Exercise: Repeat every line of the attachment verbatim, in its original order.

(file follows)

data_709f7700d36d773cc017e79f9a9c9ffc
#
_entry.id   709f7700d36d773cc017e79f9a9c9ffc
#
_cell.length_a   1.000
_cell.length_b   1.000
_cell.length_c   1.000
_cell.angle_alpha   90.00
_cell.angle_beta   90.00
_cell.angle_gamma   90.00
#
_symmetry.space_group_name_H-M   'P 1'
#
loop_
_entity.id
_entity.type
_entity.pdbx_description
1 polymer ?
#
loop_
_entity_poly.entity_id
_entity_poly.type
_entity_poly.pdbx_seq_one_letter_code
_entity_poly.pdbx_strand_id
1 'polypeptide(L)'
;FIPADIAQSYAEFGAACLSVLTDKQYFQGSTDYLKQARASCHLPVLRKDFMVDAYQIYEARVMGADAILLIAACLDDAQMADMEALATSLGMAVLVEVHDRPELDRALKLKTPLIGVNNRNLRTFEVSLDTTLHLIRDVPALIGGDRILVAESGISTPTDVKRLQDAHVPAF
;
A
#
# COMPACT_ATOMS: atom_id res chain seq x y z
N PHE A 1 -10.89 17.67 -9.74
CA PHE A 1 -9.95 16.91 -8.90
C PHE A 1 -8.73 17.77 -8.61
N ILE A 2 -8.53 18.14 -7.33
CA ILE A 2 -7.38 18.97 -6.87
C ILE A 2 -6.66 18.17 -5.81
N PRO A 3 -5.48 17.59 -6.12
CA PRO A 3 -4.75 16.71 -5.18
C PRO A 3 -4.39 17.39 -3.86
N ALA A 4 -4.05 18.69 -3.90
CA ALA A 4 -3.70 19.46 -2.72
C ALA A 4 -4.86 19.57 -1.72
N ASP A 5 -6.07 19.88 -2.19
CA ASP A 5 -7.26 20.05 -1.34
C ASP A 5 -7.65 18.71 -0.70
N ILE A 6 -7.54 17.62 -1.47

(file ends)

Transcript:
data_709f7700d36d773cc017e79f9a9c9ffc
#
_entry.id   709f7700d36d773cc017e79f9a9c9ffc
#
_cell.length_a   1.000
_cell.length_b   1.000
_cell.length_c   1.000
_cell.angle_alpha   90.00
_cell.angle_beta   90.00
_cell.angle_gamma   90.00
#
_symmetry.space_group_name_H-M   'P 1'
#
loop_
_entity.id
_entity.type
_entity.pdbx_description
1 polymer ?
#
loop_
_entity_poly.entity_id
_entity_poly.type
_entity_poly.pdbx_seq_one_letter_code
_entity_poly.pdbx_strand_id
1 'polypeptide(L)'
;FIPADIAQSYAEFGAACLSVLTDKQYFQGSTDYLKQARASCHLPVLRKDFMVDAYQIYEARVMGADAILLIAACLDDAQMADMEALATSLGMAVLVEVHDRPELDRALKLKTPLIGVNNRNLRTFEVSLDTTLHLIRDVPALIGGDRILVAESGISTPTDVKRLQDAHVPAF
;
A
#
# COMPACT_ATOMS: atom_id res chain seq x y z
N PHE A 1 -10.89 17.67 -9.74
CA PHE A 1 -9.95 16.91 -8.90
C PHE A 1 -8.73 17.77 -8.61
N ILE A 2 -8.53 18.14 -7.33
CA ILE A 2 -7.38 18.97 -6.87
C ILE A 2 -6.66 18.17 -5.81
N PRO A 3 -5.48 17.59 -6.12
CA PRO A 3 -4.75 16.71 -5.18
C PRO A 3 -4.39 17.39 -3.86
N ALA A 4 -4.05 18.69 -3.90
CA ALA A 4 -3.70 19.46 -2.72
C ALA A 4 -4.86 19.57 -1.72
N ASP A 5 -6.07 19.88 -2.19
CA ASP A 5 -7.26 20.05 -1.34
C ASP A 5 -7.65 18.71 -0.70
N ILE A 6 -7.54 17.62 -1.47